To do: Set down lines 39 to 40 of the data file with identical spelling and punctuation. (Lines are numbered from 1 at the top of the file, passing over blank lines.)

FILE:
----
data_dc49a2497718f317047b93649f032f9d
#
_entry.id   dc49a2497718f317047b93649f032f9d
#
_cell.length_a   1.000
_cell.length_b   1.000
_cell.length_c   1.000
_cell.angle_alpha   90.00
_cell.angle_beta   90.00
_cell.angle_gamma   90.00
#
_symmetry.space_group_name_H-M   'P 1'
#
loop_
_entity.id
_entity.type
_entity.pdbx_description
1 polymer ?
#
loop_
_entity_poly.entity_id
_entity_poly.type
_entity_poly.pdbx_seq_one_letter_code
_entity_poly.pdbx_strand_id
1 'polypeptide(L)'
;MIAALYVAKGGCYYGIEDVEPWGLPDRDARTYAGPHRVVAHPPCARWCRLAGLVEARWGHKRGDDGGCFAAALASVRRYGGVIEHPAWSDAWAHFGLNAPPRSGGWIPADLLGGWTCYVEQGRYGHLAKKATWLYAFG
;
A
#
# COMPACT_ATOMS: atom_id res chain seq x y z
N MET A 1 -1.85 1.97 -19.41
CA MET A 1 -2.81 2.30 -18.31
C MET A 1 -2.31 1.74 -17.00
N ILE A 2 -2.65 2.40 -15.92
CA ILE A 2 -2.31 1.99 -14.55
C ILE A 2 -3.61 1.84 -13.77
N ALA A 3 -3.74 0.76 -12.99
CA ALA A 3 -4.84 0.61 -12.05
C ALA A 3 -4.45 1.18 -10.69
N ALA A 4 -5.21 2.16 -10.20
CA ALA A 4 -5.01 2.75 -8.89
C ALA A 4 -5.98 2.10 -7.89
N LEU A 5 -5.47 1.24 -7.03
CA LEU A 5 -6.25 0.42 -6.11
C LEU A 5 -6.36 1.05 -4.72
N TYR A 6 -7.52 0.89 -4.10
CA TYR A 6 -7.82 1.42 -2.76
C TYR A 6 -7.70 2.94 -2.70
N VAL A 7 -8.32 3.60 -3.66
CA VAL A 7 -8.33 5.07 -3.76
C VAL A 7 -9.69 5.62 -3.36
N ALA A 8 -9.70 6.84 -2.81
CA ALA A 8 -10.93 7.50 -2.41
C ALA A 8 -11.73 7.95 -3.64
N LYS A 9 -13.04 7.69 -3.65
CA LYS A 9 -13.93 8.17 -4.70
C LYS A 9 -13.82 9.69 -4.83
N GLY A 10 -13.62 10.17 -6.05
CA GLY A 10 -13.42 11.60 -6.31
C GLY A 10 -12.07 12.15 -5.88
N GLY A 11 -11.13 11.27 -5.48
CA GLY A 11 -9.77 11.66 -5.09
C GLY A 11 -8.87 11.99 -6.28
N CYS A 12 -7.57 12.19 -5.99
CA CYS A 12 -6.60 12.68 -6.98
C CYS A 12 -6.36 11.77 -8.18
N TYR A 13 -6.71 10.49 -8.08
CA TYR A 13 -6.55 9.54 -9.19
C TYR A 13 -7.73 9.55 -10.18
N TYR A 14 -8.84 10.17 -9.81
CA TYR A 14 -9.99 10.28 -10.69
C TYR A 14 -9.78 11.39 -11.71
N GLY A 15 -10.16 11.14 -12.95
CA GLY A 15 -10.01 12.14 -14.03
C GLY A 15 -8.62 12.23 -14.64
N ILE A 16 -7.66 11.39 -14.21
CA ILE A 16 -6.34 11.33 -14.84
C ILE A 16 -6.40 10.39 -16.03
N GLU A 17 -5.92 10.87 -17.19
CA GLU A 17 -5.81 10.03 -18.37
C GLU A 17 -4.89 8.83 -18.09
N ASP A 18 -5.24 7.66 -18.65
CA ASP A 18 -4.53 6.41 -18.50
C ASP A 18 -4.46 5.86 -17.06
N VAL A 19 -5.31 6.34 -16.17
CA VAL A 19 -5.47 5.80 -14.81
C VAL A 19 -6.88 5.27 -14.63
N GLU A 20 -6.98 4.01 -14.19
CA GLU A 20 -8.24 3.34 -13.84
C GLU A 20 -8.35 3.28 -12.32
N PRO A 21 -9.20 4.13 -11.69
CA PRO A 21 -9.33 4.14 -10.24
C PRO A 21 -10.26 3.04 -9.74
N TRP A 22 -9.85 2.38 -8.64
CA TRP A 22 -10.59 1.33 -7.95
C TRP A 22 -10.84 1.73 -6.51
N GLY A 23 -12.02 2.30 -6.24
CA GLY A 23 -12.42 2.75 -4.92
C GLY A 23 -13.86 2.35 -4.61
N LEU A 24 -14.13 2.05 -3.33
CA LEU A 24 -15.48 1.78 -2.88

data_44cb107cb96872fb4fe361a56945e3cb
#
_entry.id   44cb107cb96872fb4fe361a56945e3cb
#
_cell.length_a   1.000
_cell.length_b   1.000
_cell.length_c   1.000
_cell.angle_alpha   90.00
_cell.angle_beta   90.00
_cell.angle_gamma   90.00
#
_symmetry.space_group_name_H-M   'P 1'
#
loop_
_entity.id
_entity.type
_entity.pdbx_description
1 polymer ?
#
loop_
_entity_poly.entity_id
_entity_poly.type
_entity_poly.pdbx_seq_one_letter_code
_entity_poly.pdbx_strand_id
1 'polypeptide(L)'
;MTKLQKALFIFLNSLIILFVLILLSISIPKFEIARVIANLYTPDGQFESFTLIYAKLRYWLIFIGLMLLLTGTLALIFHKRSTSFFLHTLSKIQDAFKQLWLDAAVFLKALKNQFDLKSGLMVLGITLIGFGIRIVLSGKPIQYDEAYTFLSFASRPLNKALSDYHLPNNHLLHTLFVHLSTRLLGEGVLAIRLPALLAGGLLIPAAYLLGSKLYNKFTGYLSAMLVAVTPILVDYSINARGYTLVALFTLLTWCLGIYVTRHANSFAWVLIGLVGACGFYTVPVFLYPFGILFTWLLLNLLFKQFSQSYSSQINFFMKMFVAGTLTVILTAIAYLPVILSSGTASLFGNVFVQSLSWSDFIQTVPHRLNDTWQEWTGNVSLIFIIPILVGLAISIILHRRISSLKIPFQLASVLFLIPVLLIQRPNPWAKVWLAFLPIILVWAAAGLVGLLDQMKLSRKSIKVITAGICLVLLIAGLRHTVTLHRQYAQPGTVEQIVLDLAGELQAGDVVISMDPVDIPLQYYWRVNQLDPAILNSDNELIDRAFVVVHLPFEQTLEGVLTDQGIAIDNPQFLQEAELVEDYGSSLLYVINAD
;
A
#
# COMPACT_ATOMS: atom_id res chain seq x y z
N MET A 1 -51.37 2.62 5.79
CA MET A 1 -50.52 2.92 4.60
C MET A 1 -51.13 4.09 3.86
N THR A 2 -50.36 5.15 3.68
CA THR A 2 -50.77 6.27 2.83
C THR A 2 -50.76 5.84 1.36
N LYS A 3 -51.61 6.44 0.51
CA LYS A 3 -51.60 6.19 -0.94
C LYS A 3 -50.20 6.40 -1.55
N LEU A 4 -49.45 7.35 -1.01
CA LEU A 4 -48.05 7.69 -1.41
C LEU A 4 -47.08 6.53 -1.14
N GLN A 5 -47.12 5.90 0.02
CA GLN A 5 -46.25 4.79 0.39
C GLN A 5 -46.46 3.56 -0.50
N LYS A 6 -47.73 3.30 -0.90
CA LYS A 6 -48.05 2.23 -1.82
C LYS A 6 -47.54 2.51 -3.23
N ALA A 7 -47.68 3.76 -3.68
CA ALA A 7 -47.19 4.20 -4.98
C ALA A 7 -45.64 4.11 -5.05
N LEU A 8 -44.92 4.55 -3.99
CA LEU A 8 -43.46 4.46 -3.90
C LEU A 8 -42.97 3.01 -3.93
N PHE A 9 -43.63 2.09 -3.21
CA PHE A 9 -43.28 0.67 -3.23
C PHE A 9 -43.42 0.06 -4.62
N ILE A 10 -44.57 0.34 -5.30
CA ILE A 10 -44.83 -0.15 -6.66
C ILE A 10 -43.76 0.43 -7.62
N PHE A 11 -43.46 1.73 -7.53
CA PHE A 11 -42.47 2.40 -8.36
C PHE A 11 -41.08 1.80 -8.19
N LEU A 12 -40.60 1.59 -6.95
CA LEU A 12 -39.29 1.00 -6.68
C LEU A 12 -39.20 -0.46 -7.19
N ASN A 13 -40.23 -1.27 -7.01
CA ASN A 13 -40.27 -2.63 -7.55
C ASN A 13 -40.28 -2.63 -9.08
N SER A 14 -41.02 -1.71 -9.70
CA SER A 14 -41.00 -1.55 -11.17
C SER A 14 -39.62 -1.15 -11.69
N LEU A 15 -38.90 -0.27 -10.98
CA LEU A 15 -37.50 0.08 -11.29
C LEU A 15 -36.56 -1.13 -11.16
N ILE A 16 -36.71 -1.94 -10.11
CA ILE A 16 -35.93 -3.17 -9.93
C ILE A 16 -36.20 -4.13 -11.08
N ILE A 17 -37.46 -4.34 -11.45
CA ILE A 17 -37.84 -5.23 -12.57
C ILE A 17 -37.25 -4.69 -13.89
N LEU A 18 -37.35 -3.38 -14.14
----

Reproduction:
C ALA A 3 -4.45 1.18 -10.69
N ALA A 4 -5.21 2.16 -10.20